Smart Helmets May Become a Standard in Professional Football

Professional football has one of the higher risks of injury then other sports. Because the sport involves running, catching, pushing, tackling, and such the potential injuries can range from a twisted ankle to major brain injuries. It is the latter that has become more dominant in the sport. Concussions and head traumas in football have led parents as well as professional players to readdress the way in which the game is played, specifically in the protective gear. While smart fabrics and smart technologies are not new to the world, the integration of such technologies into the sports world is relatively new. Due to this, engineers and developers are having to meet pressures to find solutions to common injuries, outdated technologies, and design flaws in traditional equipment.  Meeting the call for a safer helmet, the development of a Smart Helmet has been engineered.

Smart Technology, a preventive measure

While the Smart Football helmet does not perform specific diagnostics or give any major medical information about the player, the helmet does allow for a level of monitoring to help prevent additional injury. This is done through a series of sensors which record the force of impact to the helmet. Depending upon the position and the force applied to the Smart Helmet, a reading of a possible concussion will appear on the corresponding app. It can be predicted that as the data of the symptoms proves to be effective, that the technology will develop further in order to provide more detailed information about the type of trauma, the area of the brain or spine effected, and the possible long term effects of the impact. As of now, however, it is just a tool to help identify and keep prolonged injury from occurring.

The issue which will arise from the smart helmet is whether or not coaches and players will use the indicator appropriately. Because the Smart Helmet does not definitively establish whether or not a person has sustained an injury, the final call will be for the coach and the player. Of course, if the app is integrated into professional football (such as the NFL) then it would be reasonable to conclude that any player who sets off the alert would need to be checked by the on-site paramedic and cleared. Yet, this again poses a problem as the force exerted on a helmet is sure to cause multiple indicators to go off. It really will fall into a risk versus reasonable margin of injury.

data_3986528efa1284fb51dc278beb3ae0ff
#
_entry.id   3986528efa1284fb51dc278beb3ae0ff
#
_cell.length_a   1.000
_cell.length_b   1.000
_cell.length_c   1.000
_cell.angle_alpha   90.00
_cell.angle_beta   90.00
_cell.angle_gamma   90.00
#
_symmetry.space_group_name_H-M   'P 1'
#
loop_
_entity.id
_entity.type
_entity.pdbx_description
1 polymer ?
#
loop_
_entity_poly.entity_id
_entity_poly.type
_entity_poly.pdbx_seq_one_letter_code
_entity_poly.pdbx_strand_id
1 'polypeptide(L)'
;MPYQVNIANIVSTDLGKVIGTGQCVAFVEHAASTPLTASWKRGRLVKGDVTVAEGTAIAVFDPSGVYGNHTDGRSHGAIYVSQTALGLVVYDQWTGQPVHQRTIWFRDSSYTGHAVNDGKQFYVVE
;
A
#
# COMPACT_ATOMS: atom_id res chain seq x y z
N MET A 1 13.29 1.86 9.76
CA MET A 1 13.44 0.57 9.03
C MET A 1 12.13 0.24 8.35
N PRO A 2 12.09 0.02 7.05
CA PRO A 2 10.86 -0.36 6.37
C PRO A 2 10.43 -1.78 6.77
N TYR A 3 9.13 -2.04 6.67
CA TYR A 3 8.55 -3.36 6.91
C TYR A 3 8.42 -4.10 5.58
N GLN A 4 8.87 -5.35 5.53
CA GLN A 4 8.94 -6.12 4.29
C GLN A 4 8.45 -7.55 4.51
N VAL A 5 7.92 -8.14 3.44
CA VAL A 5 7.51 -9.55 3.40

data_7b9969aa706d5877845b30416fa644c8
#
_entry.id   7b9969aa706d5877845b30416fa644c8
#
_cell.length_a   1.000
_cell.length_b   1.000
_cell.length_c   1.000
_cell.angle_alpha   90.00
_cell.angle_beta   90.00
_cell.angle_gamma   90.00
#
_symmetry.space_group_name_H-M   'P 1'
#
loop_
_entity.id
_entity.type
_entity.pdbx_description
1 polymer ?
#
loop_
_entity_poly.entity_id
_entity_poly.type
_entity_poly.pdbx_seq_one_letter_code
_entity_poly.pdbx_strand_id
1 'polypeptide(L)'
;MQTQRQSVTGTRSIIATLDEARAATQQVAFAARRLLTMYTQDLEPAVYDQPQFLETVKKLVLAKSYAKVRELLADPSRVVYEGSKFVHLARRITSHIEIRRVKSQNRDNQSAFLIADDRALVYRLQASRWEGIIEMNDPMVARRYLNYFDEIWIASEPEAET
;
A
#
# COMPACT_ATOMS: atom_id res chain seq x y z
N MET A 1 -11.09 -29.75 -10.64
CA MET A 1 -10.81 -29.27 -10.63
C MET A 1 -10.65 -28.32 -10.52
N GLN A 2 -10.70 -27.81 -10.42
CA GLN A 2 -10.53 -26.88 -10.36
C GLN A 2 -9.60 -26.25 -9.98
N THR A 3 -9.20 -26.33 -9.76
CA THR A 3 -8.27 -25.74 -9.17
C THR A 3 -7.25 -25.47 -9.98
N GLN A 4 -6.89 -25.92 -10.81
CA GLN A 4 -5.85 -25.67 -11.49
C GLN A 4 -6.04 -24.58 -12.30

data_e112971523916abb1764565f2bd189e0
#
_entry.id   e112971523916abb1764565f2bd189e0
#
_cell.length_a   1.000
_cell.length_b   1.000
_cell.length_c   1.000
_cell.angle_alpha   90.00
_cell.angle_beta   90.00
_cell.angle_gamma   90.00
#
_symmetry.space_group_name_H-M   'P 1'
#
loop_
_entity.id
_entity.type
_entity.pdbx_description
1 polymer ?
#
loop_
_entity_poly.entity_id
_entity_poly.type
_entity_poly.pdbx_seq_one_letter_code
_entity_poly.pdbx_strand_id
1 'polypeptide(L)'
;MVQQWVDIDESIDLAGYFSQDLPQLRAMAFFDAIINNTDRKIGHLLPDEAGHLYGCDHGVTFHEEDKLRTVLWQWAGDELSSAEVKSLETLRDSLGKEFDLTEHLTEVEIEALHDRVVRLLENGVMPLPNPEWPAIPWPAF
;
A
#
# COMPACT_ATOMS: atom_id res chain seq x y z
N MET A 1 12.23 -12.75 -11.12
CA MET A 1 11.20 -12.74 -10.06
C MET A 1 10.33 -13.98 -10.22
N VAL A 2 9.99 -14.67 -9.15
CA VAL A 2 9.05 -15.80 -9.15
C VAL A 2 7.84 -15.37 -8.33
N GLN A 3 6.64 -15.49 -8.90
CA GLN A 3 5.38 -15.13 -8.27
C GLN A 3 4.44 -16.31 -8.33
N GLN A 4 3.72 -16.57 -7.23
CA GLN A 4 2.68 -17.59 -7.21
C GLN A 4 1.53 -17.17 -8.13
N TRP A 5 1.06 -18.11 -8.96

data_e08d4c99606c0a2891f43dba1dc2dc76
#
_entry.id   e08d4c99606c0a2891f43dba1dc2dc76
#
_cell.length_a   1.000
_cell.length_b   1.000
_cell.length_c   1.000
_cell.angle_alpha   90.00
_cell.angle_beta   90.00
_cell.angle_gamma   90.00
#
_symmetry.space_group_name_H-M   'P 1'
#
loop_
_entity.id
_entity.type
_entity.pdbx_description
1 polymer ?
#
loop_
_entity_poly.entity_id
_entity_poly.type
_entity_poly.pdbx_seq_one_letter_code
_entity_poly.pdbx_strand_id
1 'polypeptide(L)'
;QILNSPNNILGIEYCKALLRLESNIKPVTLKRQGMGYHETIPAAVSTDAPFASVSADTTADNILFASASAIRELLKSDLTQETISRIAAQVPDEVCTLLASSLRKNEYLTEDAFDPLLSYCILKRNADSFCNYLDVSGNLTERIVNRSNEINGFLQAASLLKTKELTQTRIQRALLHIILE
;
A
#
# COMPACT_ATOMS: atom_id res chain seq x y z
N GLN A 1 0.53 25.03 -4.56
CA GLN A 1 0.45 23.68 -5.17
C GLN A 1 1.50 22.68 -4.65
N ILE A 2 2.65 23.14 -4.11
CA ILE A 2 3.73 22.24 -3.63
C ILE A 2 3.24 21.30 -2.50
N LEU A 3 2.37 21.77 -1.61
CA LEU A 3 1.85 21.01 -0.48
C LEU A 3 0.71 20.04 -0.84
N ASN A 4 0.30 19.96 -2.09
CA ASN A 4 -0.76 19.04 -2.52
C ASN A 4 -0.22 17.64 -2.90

New design for increased safety

According to CNN’s interview with the creator, the smart helmet has been engineered to re-route the majority of a trauma away from the brain. Much like the steel frame of a car forces the majority of the impact around the vehicle instead of through it, the strategically designed flexible areas allow for a level of shifting within the device to reduce the blunt force of impact to the head. Additionally, the facemask cover has been secured and redesigned to provide less strain on the helmet and the player, reducing the risk of injury as well.

Due to the engineering considerations, extensive 3D modeling and testing were required for the helmet. Using both 3D simulations as well as in-house force testing on prototypes, the helmet was able to be optimized to withstand blunter force impact then the standardized helmet.

Not yet ready for grown men

The Smart Helmet has been tested and introduced to the non-professional market, specifically in high-school and in recreational football. And where the helmet has acted as a suitable gadget for detecting collisions in non-professional games, there is still much that needs to be developed before the smart helmet is ready for the professional league. First, the helmet must be able to withstand continuous high impacts without compromising the helmet’s ability to read and deliver information when the force exerted on the helmet could cause a trauma. Secondly, weight considerations and head diameters need to be accounted for in the algorithm. A person weighing 220 has a different probability of head injury than a person that weighs in at 310lbs. Finally, a standardization of the reading and the way in which the information will be used in a professional game will need to be implemented. This will undoubtedly be regulated by the NFL and rely heavily upon a team of medical professionals and the engineers of the helmet.

Could the Smart Helmet make its way into major sporting events? Quite possibly. With the number of head injuries in football, any equipment which would reduce the cost of treatment and increase the safety of star players is likely to be integrated. Then again it all amounts to the cost of the device, the effectiveness of prevention, and the ability of the player to perform with such a device on. I would not be surprised if not only football, but baseball and hockey also use some form of a smart helmet in the near future.

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